|This post is not about the AMC Pacer, the Pontiac Aztek, or any car for that matter.....|
Imagine if you had an older model used car that you liked to drive from time to time. And, from time to time having this car has really helped you enjoy a better quality of life. Sometimes, you have really relied on this old car….
But because the car is older—it has some issues. People make fun of it because it is older and looks kind of funny.... It doesn’t get the same gas mileage it used to; maintenance is becoming more costly because things are starting to break down. The paint is fading and the headliner is starting to droop inside the cab-tires and struts need to be replaced and it needs transmission service and a brake job. But the engine is solid, and the old car still runs “real good” and gets you where you are going when you need to get somewhere!
|This post is not about the AMC Pacer, the Pontiac Aztek, or the Chrysler PT Cruiser...|
But you really want to get a new car, so you don’t have to worry about the pesky problems of maintenance. Hey—who doesn’t like a shiny, brand new car complete with that new car smell!??
So you tried selling your old car—but buyers simply were not interested. And then there is the irritating fact that you still owe a little bit of money on the old car, a few more payments worth…
But you still really want a new car!!
What should you do?
Here’s the thing: What you can’t do, what defies logic and common sense, is to scrap this car until you have a plan for a new one to replace it with no gap in car ownership. As much as you would like to wring your hands of this old, ugly car—the fact of the matter is that you still owe money on it, from time to time you really need it, and to not have any car would be devastating to your quality of life.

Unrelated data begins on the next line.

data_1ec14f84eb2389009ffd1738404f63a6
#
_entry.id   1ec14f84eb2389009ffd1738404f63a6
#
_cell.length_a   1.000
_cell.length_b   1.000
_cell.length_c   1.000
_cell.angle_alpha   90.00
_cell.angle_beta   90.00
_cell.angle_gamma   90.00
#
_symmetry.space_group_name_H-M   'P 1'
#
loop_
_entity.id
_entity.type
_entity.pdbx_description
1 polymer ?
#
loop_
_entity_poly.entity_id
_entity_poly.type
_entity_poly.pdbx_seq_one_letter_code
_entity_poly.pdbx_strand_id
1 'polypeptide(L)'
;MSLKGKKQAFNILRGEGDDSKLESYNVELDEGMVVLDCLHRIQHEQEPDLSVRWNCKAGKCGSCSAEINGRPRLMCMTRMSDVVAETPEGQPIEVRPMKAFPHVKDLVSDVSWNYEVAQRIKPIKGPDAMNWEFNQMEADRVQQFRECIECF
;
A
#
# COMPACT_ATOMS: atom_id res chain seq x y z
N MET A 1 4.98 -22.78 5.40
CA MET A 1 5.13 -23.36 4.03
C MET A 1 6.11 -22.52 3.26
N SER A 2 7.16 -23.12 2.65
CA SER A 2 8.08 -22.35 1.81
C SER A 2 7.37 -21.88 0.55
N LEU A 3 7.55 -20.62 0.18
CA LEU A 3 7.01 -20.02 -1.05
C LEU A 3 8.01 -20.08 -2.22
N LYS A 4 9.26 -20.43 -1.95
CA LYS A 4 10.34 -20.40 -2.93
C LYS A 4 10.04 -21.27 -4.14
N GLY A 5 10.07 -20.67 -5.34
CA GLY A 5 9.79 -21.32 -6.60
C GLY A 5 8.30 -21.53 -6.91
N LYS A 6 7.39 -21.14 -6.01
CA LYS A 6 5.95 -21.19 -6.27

So the idea of running the old car off the cliff to get rid of it sounds good, it almost sounds cathartic. But what would that leave you with? Answer: nothing. No car and still a few more payments to make.
So what is the prudent thing to do, then?
Answer: you develop a workable plan to replace the car, a plan that fits within the current budget, but that does not lead to any gaps in car ownership. You can’t “go into debt” to replace the old car, because you're just about to do that to remodel your flooded-out basement at a cost of about 25% of your average yearly salary. You're determined to overspend on the basement project, because experts have convinced you that you must, so therefore you can’t take on any more debt because that would not be smart and it would hit your credit rating-making financing much, much more expensive.
|This post is not about the AMC Pacer, The Pontiac Aztek, Walter White, or Breaking Bad....|
So the answer is, if you value having a car, even an older, ugly one, you continue to maintain the one you have (even as costs increase) until you pay it off ---so at that point you can start using your “car-payment” money to start saving for a replacement as more options become available.
You unfortunately have to abide with the status quo until you get a windfall, have a relative “go in” on the purchase, or develop a better plan to get the new car.
Sometimes the best course of action is to stand still.
Nope, driving the car off the cliff without a replacement would be stupid, it’d be just a reckless idiocy demonstration, a flight of fancy through a la la land of fiscal irresponsibility…..